Virtual collaboration can be tough, but for most of us, it’s here to stay. Recently my all-virtual project team engaged in a series of workshops to define scope, document issues, and do our initial UX and technical design. Since our client didn’t have an established set of virtual facilitation tools, we experimented with a variety of formats and mechanisms for these meetings. Some stuff worked well. Some stuff was chaotic but interesting. Some stuff just fell flat. Here’s what I’ve learned and what I’m looking to do better next time.
How It Started
We started our discovery sessions with a short slide deck for each session outlining the known customer and business goals and design issues. Our agenda for each session included time for brainstorming. However, we didn’t have a good mechanism in place to facilitate the brainstorming. Having participants dump ideas into the Zoom chat documented the input, but there was no visual feedback as you would have in an “in person” brainstorming session. The business stakeholders were not accustomed to or comfortable with a highly interactive format to begin with, so they quickly reverted in subsequent sessions to an “all talk” format.
Okay That Was a Hot Mess
After the discovery workshops, we had a few working meetings to plan out the next few weeks of work. We needed to prioritize the requirements we’d documented in discovery, so we used a shared white board and moved virtual sticky notes onto a prioritization matrix. Even though the sticky notes had been added to the board before the session, the mechanism was really awkward. There were dozens of sticky notes and to see and move them, we had to keep on zooming in and out and scrolling around the tableau. Also there were really too many participants for them all to interact with the content without chaos, so in the end only 2-3 people worked the board and everyone else chimed in periodically. After the session, I had to transcribe all of the results onto a spreadsheet. Even though I was using a dual-screen setup, I had to zoom in and out to see all of the board contents as I worked.
Doodling Your Ideas
Next we began our design sessions, and we decided to go lo-fi for a change. Everyone sketched their design ideas on paper, took pictures of their sketches with cell phones, and emailed them to the facilitator. The facilitator pulled them all onto a board where we could discuss them and vote for our favorites using “dots.” The voting mechanism was simple and fast and the results were easily tabulated.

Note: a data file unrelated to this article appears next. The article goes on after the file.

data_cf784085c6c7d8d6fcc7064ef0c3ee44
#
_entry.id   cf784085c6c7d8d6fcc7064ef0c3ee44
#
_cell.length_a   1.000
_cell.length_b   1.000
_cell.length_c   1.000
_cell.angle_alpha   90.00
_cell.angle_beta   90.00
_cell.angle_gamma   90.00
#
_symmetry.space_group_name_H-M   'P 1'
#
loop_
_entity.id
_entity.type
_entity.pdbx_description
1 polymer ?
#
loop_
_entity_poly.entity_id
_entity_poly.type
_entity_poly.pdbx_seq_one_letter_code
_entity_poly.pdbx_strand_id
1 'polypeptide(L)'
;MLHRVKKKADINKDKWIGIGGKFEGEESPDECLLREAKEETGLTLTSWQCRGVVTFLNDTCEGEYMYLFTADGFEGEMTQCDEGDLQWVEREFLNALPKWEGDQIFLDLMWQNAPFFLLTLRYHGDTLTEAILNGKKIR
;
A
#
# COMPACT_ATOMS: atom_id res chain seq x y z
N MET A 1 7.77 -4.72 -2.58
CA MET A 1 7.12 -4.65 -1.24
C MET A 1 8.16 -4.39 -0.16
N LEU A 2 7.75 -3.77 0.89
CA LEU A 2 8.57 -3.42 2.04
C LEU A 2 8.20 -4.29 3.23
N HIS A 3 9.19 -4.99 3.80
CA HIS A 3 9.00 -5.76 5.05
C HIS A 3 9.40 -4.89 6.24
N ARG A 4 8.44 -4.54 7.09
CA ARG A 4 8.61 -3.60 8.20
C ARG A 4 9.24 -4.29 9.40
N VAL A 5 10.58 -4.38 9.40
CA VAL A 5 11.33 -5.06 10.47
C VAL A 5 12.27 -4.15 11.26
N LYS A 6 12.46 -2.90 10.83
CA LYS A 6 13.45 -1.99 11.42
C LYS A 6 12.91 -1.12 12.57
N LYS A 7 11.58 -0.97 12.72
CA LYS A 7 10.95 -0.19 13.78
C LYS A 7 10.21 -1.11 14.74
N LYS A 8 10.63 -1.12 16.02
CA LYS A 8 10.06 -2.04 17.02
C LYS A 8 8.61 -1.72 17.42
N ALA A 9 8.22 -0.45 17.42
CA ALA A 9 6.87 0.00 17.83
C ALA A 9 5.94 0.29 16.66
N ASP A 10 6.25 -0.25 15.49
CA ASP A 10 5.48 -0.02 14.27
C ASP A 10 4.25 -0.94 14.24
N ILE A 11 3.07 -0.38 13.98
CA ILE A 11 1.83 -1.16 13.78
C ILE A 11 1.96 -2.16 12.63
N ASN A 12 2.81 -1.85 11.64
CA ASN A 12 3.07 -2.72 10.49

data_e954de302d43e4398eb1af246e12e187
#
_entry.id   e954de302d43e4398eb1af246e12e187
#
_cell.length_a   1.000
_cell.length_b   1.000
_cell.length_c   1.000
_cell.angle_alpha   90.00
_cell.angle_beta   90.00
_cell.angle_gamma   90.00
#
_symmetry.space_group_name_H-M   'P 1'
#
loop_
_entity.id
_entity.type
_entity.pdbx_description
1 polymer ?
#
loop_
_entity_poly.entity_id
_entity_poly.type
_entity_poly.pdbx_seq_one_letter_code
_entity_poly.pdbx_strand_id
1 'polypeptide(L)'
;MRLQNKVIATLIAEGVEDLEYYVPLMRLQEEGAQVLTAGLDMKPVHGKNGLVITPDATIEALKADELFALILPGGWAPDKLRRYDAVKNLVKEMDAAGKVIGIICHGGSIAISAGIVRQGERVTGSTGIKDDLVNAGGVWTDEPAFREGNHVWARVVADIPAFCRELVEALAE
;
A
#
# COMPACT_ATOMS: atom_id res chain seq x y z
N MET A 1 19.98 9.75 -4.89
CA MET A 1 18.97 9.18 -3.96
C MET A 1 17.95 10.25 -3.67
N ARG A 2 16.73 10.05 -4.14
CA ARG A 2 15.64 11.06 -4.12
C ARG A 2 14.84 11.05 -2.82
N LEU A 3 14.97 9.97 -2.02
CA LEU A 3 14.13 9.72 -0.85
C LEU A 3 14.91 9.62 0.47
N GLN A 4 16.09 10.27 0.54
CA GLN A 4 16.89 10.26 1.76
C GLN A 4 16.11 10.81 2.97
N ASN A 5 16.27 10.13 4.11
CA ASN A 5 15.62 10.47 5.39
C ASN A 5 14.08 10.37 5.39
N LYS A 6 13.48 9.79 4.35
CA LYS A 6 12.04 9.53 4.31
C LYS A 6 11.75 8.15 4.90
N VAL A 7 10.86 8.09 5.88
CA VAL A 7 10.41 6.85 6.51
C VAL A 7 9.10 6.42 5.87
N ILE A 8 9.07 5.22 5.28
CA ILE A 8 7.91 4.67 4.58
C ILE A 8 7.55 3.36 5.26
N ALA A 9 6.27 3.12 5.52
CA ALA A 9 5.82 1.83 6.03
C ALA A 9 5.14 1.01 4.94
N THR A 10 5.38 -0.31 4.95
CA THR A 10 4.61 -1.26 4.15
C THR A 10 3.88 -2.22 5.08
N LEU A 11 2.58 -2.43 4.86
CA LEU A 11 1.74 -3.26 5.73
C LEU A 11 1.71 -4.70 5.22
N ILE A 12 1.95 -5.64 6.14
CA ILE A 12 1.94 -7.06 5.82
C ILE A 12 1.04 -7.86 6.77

Doing it Better Next Time
While we’re still exploring how to do these activities most effectively in a virtual format, there are some clear take-aways:
A chat is not a workshop – Have you ever been in a workshop where 3-4 people were having a conversation and 20 more people were sipping their coffee and checking email? Or even worse, one person is monologuing? There’s nothing wrong with having formal or informal information sharing sessions, but they aren’t workshops. If you need to keep a list of shareholders informed, consider publishing a project newsletter or having regularly scheduled information session. Workshops are for getting work done (hence the name, y’all).
Slide decks are not interactive – I love and hate PowerPoint. It’s fun to make pretty slides, and sometimes putting useful information on a slide is a great communication aide. But overuse of slide decks is legendary, and they are really better at conveying information than at enabling collaboration. Use a few at the beginning of a workshop to put important facts and figures in front of the audience, but don’t imagine that will spur a lot of useful dialog. Slides should be only one tool in your workshop toolbox, and utilized sparingly.
Old school techniques are fine – as our “make a sketch and take a picture” exercise proved. Even when we’re not face-to-face, sometimes putting pencil to paper is the easiest and most intuitive way to quickly work through an idea. Not everything has to be virtualized; sometimes the technology gets in the way. I’ve gotten out of the habit of keeping a pad of paper on my desk, but as I’ve discovered with my personal journal, sometimes just writing it down on paper is better.
Screen real estate trumps everything – If you’re going to have your team collaborate on a single whiteboard or shared document, be aware of how limited screen real estate really is, especially for those working on a laptop or other small format display. Think about breaking up the content or activities into smaller chunks that can be manipulated on a single screen without a lot of scrolling and zooming.
Break it up – Any virtual session over about 2 hours is probably too long. People get thirsty. Their butts go numb. Their cat is meowing at the door. Their coffee is cold. The most productive format seems to be 2 hours every day or every other day until you work through your workshop goals. If you plan well and keep the sessions very focused, you’ll get as much done in 2 hours as a disorganized session would in 4 or more.
Facilitation is key – In person workshops offer flexibility that virtual ones lack. For a virtual session, you need a strong plan and confident facilitation. If you’re using a new online tool, practice using it first. If you are going to conduct a brainstorm, structure it in such a way that feeds the creative process. Open ended activities or “let’s try this and see how it goes” do not play out well in a virtual workshop. Also, if one facilitator struggles, it’s a lot harder for a participant or co-facilitator to fill in the gap when everyone is on Zoom. If the participants feel that the meeting is disorganized or the facilitation is weak, they will lose focus, find reasons to drop early, or be a lot more reluctant to come back for follow-up sessions. If necessary, run through the entire session with a couple of volunteers before-hand to identify glitches and ensure a successful workshop.